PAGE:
Dissemination of research - PhD
As a PhD-candidate, you are expected to communicate your research. There are different ways to do this, for instance publishing, participating in conferences and disseminating to the general public. All dissemination of research should be registered in Cristin, both scientific publications and public and user-oriented outreach.
Conference participation #
You should go over which conferences are relevant for you together with your supervisors and decide where you should participate. You can participate either with or without a presentation. At first, you may participate without a presentation to get a general idea of the procedure, but you should definitely participate at some conferences with your own paper and/or poster presentations.
Participating in conferences can be a great way to network and present your research. By presenting your research, you can also get useful input to use going forward. Make sure that you always promote your affiliation to NTNU.
Dissemination to the public #
There are many ways of disseminating your research to the general public: Interviews, writing articles and reports, lectures etc. How easy it is to get your research out there may vary depending on the research project, how you present it, and what the media and the public are interested in. Sometimes journalists may get in touch to get a statement. They will usually do this by going through their own networks or NTNU’s media contacts. NTNU also has its own list of experts for journalists to find qualified staff who are willing to answer questions and make comments within different fields. The list consists of both permanent academic staff and PhD-candidates.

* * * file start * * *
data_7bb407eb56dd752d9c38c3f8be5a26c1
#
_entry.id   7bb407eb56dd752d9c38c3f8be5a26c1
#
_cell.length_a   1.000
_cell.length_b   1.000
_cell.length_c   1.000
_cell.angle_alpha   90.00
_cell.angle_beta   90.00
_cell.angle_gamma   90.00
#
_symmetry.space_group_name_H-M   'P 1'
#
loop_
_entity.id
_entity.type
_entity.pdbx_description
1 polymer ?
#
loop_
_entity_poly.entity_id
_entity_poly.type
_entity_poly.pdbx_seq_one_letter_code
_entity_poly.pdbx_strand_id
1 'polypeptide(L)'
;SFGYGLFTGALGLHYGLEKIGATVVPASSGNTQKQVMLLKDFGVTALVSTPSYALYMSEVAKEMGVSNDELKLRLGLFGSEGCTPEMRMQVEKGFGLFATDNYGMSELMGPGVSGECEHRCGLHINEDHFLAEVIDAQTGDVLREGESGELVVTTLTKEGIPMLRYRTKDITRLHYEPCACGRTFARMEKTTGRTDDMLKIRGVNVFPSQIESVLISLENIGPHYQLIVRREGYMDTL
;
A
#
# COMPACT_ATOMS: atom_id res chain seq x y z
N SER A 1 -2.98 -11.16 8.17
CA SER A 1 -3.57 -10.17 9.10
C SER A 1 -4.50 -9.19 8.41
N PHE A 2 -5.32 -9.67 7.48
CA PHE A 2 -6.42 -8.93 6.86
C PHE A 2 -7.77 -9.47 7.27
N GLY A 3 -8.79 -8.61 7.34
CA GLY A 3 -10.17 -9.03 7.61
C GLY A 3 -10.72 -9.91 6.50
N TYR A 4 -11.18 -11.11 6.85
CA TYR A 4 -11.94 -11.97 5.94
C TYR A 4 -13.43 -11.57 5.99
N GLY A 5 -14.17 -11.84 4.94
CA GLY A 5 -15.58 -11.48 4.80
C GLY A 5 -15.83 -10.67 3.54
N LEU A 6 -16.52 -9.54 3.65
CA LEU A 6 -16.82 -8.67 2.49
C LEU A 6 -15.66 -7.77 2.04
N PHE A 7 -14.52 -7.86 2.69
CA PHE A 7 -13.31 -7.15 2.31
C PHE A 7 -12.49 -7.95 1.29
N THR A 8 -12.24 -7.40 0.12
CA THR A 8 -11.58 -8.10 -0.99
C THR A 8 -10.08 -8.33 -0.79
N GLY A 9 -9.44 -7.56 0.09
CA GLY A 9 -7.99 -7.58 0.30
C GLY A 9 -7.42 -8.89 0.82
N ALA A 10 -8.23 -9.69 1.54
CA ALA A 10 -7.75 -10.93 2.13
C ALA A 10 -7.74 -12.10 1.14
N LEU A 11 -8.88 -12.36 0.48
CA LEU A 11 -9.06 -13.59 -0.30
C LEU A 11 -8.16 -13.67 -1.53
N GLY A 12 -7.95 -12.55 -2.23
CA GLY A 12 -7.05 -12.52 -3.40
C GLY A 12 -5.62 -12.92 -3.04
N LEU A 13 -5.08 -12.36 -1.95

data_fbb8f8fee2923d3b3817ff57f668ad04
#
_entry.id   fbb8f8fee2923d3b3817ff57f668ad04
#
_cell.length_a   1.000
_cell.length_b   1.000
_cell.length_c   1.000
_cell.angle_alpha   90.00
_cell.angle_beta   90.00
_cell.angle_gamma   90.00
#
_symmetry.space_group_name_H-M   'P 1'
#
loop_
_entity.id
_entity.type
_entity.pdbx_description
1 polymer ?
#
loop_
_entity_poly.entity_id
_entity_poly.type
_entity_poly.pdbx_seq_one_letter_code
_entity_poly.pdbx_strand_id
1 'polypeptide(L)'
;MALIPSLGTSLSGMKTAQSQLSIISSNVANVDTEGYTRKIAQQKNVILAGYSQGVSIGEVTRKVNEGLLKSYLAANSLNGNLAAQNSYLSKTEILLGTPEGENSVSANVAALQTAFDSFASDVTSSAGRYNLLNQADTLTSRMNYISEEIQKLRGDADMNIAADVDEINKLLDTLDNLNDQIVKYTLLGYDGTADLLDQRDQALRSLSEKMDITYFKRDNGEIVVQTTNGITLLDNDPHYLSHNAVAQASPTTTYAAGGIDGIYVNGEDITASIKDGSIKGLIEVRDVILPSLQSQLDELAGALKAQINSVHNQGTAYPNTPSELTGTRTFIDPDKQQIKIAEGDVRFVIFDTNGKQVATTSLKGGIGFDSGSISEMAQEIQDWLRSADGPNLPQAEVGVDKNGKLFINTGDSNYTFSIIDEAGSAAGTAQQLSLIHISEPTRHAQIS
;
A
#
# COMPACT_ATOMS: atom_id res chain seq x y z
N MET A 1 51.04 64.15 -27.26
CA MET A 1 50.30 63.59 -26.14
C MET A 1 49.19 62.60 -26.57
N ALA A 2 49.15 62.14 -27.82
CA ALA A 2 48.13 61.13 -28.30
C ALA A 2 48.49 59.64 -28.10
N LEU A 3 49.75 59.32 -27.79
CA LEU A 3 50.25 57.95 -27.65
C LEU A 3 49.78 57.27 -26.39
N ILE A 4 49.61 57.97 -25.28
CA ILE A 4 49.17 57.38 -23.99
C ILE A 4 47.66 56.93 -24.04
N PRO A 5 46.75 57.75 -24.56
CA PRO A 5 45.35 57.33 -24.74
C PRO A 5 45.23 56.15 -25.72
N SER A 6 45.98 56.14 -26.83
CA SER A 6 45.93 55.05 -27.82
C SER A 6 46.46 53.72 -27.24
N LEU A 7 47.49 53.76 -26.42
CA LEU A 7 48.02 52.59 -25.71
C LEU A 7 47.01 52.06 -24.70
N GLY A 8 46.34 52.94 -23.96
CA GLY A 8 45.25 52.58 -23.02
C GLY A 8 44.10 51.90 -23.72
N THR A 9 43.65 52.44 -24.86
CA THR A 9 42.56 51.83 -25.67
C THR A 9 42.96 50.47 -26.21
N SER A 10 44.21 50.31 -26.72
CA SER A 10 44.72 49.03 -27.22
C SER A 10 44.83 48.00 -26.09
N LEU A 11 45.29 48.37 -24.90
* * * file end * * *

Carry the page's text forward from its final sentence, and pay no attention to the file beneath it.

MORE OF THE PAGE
If you have a topic that you wish to communicate, either because you have research-based knowledge on a topic of debate or because you have interesting findings that you believe would be of interest to the public, it might be difficult to know how to proceed. All faculties have media contacts who can help you in this process. NTNU’s Communication Division can also be helpful with these matters.
There are some regular arenas that can be good starting places for communicating your research.
- Forskningsdagene (Norwegian web page) take place every year and have a lot of activities that are suitable for PhD-candidates, such as Researcher Grand Prix, Researchers’ Night and Researcher for Lunch
- Gemini is NTNU’s own web-based journal for research and innovation at NTNU and Sintef. Gemini can be a good starting point if you wish to communicate your research. Other media outlets pick up a large number of their articles.
- The university library is open for all researchers who wish to communicate their research to employees and students through lunch talks, seminars, book presentations, exhibitions etc.
Course in Communicating Science #
The course HFEL8000 - Communicating Science in Journals and to the General Public is offered at regular intervals and is open to all PhD-candidates at NTNU. The course is taught concentrated with two two-day seminars and completion is awarded with three ECTS. You must contact your faculty/department in advance if you wish to include the course in the coursework component of your PhD-studies; it is up to the individual faculties whether the course may be included. The course can be quite useful regardless, particularly for candidates with an interest in communicating science.